School Director―I guess those who had any kind of education have seen this person.
But for someone like me who didn’t have much relationship with them, it might be hard to understand what they are doing except giving a long speech at any circumstances or saying good morning in front of the school entrance.
Given that there is another movement of their role in Chile in parallel to the educational reform I mentioned on the previous entry, I would like to take this opportunity to talk a little bit about them.
As I said last time, Chilean Ministry of Education is trying to get rid of Private Schools with Public Subsidy, which means they have to have better understanding on how much subsidy is distributed to each school. And this April, the Ministry told each school to inform more disaggregated financial data to them. Guess who would do that job? Yes, school director!
In general, the rolls of school directors consist of administrative work, instruction, supervision, evaluation, public relation labor, search for the resource and the professional development activities. So obviously it’s not about giving a long speech or saying good morning at the gate but they have many things to do.
According to the academic research (El Mercurio) which analyzed 2.580 school directors in 16 countries in the region, Chilean directors are the ones who spend the most time on paper work, with 31% of administrative work as opposed to 12% of pedagogical work. And the new demand from the Ministry to inform more financial data will make them sit down more to work on paper work.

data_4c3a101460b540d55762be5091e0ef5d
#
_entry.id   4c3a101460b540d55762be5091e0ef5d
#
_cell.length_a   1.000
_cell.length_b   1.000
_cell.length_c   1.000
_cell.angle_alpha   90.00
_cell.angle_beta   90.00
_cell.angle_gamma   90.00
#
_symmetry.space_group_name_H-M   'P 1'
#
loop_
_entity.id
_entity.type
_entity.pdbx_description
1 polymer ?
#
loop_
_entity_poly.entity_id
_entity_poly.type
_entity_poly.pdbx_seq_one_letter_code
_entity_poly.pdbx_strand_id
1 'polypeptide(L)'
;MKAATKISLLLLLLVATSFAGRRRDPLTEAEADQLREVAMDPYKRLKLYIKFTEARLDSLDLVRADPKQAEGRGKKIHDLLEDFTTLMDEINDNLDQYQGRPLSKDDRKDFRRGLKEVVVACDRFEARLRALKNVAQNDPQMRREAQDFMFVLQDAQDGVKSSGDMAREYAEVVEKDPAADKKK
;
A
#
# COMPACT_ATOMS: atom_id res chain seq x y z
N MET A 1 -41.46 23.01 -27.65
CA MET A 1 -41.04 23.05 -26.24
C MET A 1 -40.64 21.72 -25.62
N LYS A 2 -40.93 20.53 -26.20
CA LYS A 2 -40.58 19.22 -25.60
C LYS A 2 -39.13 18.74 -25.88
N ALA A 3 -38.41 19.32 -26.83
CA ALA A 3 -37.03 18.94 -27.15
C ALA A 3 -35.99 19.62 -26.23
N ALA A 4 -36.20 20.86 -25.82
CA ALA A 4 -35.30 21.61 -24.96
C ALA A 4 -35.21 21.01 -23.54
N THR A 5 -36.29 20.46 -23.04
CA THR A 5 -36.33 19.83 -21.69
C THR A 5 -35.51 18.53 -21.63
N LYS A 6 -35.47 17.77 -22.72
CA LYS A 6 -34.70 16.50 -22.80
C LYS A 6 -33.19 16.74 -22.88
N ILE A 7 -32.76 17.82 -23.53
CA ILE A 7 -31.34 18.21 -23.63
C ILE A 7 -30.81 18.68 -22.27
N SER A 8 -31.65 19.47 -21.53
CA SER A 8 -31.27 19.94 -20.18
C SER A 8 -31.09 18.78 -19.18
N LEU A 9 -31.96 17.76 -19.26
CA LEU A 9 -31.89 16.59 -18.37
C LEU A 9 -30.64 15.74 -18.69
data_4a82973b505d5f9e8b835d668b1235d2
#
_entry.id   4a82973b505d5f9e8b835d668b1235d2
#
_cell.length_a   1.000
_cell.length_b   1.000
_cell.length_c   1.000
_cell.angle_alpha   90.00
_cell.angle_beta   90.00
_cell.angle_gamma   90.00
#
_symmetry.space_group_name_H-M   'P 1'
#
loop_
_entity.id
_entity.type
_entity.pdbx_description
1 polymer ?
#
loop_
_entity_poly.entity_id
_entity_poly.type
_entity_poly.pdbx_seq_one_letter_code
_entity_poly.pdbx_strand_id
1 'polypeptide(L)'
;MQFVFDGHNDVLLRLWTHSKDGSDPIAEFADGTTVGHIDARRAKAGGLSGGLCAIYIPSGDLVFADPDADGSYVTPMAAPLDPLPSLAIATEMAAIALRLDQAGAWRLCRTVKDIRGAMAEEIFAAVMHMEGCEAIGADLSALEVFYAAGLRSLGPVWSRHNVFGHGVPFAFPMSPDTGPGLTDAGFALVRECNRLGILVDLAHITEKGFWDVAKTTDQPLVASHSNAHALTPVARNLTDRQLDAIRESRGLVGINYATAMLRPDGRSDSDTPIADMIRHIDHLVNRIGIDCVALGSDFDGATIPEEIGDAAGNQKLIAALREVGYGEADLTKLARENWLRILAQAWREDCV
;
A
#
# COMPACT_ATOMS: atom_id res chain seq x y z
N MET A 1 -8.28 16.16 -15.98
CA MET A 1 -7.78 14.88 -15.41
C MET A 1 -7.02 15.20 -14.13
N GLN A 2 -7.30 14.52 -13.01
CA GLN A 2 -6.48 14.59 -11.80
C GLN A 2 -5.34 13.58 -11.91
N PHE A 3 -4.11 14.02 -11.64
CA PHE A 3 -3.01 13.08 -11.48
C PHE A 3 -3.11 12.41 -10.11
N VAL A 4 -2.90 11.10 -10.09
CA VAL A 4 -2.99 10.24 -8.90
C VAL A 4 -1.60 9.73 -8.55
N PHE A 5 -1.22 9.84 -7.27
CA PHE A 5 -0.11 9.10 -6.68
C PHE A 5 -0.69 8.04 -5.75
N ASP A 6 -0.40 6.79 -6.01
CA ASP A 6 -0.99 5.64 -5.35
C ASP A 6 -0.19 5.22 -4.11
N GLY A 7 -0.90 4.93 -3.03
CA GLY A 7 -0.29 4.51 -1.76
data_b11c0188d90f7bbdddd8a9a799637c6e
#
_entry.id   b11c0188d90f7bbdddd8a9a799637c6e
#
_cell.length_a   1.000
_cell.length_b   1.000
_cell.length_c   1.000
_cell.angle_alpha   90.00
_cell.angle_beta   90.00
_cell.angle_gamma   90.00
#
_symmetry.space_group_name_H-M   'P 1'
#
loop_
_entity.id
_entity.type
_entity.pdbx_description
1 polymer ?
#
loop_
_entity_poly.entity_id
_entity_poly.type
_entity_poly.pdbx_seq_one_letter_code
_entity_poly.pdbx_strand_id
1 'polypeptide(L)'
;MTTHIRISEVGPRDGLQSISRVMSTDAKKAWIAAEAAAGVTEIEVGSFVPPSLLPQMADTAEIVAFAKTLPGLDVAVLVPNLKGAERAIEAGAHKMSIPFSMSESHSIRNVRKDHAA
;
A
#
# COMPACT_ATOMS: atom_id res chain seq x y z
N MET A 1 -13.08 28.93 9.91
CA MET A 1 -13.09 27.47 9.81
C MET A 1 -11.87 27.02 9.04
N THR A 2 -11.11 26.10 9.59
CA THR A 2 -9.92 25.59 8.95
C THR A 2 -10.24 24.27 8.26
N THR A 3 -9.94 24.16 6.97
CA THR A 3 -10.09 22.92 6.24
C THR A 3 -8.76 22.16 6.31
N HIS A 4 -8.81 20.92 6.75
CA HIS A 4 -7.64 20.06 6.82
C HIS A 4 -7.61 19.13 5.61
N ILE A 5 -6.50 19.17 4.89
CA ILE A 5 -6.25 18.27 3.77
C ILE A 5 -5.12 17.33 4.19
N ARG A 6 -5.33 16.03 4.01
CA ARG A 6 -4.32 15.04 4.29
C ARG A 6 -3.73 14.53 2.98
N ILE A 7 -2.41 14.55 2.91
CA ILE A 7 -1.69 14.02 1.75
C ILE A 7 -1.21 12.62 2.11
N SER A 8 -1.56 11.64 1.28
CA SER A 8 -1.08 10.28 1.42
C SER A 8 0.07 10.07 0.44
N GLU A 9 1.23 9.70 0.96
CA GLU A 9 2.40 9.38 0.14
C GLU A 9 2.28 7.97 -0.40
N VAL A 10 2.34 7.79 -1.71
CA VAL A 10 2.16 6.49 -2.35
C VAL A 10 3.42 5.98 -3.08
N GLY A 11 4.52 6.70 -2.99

If a school has budget to hire accountant, it’s fine but if not, it’s more burden to them. Some schools have called in their graduates as accountants because it is physically impossible for some directors to do all the paper work besides their regular duties. If they don’t have either resource nor graduates who can help, they just stay late at schools doing their endless “Homework”.
I think the lessons learned from this case is that policy making is really important but has to be planned well and implemented gradually and carefully. Chilean government wanted to get rid of inequality (which is really important to tackle), and is trying to make a radical change, which demanded more data from schools without much support, and school directors are spending more time on desk work.
Directors are the ones with many years of experience in education, not financial officer. So although managing the financial data is really important to maintain the school, having them work much less on pedagogical issue is not a smart choice because they have a lot to say to teachers, parents and students, including a long speech and “Good Morning”.